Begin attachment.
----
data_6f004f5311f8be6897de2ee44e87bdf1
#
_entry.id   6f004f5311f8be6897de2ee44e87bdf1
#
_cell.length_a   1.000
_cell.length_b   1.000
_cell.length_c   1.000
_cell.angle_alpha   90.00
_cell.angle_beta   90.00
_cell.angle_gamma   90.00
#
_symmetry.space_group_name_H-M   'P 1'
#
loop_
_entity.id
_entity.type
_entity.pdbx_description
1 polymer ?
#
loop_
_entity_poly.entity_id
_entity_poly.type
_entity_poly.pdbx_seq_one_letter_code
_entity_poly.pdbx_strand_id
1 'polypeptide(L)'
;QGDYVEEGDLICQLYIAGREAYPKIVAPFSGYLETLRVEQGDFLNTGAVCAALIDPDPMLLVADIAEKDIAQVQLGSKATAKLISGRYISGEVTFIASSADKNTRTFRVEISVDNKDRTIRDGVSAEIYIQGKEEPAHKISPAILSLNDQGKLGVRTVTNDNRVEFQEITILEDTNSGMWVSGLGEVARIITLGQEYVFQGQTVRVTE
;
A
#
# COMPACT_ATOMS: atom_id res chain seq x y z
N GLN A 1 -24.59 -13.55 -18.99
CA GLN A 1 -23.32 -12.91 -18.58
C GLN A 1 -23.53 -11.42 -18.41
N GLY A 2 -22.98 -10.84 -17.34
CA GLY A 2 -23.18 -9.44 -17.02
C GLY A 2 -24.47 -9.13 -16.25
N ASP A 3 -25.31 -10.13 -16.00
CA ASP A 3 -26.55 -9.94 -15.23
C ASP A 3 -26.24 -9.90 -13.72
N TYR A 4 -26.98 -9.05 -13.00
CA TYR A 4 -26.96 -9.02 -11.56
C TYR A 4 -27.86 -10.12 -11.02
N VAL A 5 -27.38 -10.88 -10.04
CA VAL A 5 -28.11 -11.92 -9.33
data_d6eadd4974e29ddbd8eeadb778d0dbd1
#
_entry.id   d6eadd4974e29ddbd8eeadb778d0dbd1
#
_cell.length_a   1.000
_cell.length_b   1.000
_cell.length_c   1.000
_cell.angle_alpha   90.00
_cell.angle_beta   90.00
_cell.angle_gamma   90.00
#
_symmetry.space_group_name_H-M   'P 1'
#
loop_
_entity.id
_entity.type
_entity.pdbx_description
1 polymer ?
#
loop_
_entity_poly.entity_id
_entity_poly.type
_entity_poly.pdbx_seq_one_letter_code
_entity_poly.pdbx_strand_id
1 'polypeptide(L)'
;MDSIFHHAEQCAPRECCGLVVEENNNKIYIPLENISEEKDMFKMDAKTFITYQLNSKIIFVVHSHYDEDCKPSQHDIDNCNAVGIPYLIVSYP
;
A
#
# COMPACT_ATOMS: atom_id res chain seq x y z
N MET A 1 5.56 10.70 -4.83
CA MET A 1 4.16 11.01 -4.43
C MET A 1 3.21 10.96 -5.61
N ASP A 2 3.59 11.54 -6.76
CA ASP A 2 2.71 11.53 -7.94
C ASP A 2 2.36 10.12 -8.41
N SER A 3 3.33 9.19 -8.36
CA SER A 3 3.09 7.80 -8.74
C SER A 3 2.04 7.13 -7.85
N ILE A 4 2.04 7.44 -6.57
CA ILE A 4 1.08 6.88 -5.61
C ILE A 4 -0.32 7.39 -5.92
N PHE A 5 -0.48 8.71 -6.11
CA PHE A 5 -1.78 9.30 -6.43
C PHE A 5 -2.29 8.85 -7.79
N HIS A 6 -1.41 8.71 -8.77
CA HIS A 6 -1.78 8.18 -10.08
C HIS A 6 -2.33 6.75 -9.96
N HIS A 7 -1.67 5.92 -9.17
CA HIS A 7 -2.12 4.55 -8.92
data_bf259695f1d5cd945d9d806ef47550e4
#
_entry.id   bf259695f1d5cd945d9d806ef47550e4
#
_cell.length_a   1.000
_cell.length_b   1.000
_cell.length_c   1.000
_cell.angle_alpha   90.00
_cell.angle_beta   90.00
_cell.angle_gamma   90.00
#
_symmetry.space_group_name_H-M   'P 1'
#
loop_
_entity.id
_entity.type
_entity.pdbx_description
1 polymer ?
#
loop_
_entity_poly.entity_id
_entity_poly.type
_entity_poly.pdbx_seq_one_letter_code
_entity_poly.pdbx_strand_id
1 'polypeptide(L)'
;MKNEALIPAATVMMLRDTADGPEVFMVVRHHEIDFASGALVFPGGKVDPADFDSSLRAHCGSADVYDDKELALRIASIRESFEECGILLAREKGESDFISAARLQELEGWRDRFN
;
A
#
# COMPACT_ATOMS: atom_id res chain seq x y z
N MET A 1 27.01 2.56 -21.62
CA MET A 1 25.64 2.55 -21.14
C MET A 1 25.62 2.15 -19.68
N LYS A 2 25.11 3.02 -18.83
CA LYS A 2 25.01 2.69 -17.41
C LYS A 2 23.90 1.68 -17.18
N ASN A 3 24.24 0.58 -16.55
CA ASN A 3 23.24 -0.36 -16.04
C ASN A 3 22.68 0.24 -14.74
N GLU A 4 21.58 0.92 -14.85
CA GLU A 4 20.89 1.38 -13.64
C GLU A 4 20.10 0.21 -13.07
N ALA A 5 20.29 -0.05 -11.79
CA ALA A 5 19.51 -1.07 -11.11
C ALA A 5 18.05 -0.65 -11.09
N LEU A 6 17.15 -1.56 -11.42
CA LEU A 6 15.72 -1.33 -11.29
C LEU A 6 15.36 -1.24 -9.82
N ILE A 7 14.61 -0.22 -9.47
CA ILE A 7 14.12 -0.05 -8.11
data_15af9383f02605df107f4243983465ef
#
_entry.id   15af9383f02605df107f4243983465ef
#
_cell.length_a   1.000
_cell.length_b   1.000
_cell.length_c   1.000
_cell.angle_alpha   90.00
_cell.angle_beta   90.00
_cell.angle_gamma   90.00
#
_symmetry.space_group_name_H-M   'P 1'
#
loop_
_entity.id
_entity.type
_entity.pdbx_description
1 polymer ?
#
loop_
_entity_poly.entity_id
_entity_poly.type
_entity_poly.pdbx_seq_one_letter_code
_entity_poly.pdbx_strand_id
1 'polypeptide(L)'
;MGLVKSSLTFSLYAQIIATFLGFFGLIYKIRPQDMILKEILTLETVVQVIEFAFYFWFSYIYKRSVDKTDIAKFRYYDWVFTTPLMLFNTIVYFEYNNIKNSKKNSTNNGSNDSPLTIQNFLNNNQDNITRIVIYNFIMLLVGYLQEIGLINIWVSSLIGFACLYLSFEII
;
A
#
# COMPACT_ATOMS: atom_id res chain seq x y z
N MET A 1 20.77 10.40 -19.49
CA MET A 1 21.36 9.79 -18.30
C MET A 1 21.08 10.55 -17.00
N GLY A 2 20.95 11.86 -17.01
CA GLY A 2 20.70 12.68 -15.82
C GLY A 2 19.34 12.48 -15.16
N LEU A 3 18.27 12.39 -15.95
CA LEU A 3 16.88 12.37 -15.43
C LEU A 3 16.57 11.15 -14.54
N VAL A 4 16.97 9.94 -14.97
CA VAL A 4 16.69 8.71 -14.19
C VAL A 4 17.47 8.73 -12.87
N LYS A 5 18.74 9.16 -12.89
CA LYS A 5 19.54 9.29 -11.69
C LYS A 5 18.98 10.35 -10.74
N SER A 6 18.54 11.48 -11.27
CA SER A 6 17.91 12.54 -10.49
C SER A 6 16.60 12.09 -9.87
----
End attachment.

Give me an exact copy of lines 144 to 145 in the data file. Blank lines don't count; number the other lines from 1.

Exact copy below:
CA ILE A 7 14.12 -0.05 -8.11
data_15af9383f02605df107f4243983465ef